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Hyperrealistic paintings: The coolest exhibition we've seen for years

We're a little over-excited about this one. Need to breathe. Need to calm down.
Photorealism: 50 Years Of Hyperrealistic Painting arrives in Birmingham Museum and Art Gallery's Gas Hall, this week, and it's mesmerising.
It's the largest retrospective in Europe devoted to Photorealism, a movement that has its roots in the US and stuck two fingers up at abstract expressionism. The top painting is by Ralph Goings recognised as one of the original members of the Hyperrealist group.  "In 1963," he said "I decided I wasn't going to do abstract pictures. I decided I should go as far to the opposite as I could. Projecting and tracing the photograph instead of copying it freehand would be shocking. To copy a photograph literally was considered a bad thing. It went against all of my training. Some people were upset and said 'it can't possibly be art'. That gave me encouragement. I was delighted to be doing something that was upsetting people."

This stunning piece is by Rod Penner who depicts homes and streets in small Texan towns. His paintings never show people but the inclusion of their belongings remind us they are missing, for example the plastic chair in this painting of house number 212. Penner paints with such precision and detail that it is difficult to distinguish his paintings from their source material.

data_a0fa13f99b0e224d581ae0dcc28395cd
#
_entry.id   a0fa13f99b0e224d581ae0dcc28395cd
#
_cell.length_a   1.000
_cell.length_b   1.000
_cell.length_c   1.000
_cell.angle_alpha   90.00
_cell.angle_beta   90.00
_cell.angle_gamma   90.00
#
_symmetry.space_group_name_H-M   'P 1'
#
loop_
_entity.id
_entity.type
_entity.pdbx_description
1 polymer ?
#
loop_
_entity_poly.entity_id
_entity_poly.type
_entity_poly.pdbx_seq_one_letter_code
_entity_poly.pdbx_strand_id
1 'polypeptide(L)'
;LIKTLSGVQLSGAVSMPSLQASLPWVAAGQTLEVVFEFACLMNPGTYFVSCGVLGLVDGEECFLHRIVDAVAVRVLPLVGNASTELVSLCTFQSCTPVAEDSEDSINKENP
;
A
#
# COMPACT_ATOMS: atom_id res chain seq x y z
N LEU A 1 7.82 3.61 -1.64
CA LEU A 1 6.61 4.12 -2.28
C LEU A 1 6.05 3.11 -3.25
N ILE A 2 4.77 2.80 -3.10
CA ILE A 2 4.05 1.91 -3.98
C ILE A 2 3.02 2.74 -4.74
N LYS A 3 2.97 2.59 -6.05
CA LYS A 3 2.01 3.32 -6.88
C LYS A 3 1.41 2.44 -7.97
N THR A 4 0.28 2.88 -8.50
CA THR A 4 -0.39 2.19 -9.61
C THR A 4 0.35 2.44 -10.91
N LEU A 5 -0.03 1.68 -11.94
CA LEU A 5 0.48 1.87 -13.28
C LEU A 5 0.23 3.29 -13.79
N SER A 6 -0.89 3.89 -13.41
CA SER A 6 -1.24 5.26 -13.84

Peter Maier is one of many Photorealists who are obsessed with cars. He focuses on their surfaces and reflections, often in close-up and paying particular attention to specific parts. Before becoming an artist Maier was a senior designer for Cadillac, Pontiac and Chevrolet. He uses a specialised car paint which he applies with a spray gun to aluminium sheets in up to 25 layers. This gives his paintings the surface of highly polished car bodies, a three dimensional character and a deceptively real appearance. They're bizarre to look at. Up close they're obviously paintings, but step back three paces and your brain convinces you they're photos. 

Chuck Close rose to fame as a Photorealist known for his large-scale portraits and has made the human head his subject matter. Close uses a grid system to transfer photographic images to canvas. Above left is a self portrait while above right is a close up of the top rim of his glasses, which shows his use of grids, filled with lines. Once you're 15 or so yards away, mark our words, it looks like a photo. 

So, yeah. We're a bit in love with this exhibition. You can see a gallery of images, all of which are on display, on our Facebook page. But what you really need to be doing is getting to BMAG between November 30 and March 30. It costs £6.50 and is worth every penny. More details here.  


You probably should. It's served at The Balcony (£9), a new brasserie and champagne bar in Selfridges. It's their signature dish and consists of tomato jelly, lettuce puree, soft boiled quail egg, crispy pancetta, confit chicken mayo, avocado puree and croutons. Other menu highlights include chorizo hash browns (£10) and southern fried chicken on waffles (£12). Owned by Searcys, the people behind the new Centenary Bar at The REP and the Champagne bar at St Pancras International, it's a must visit. Check out their menus here
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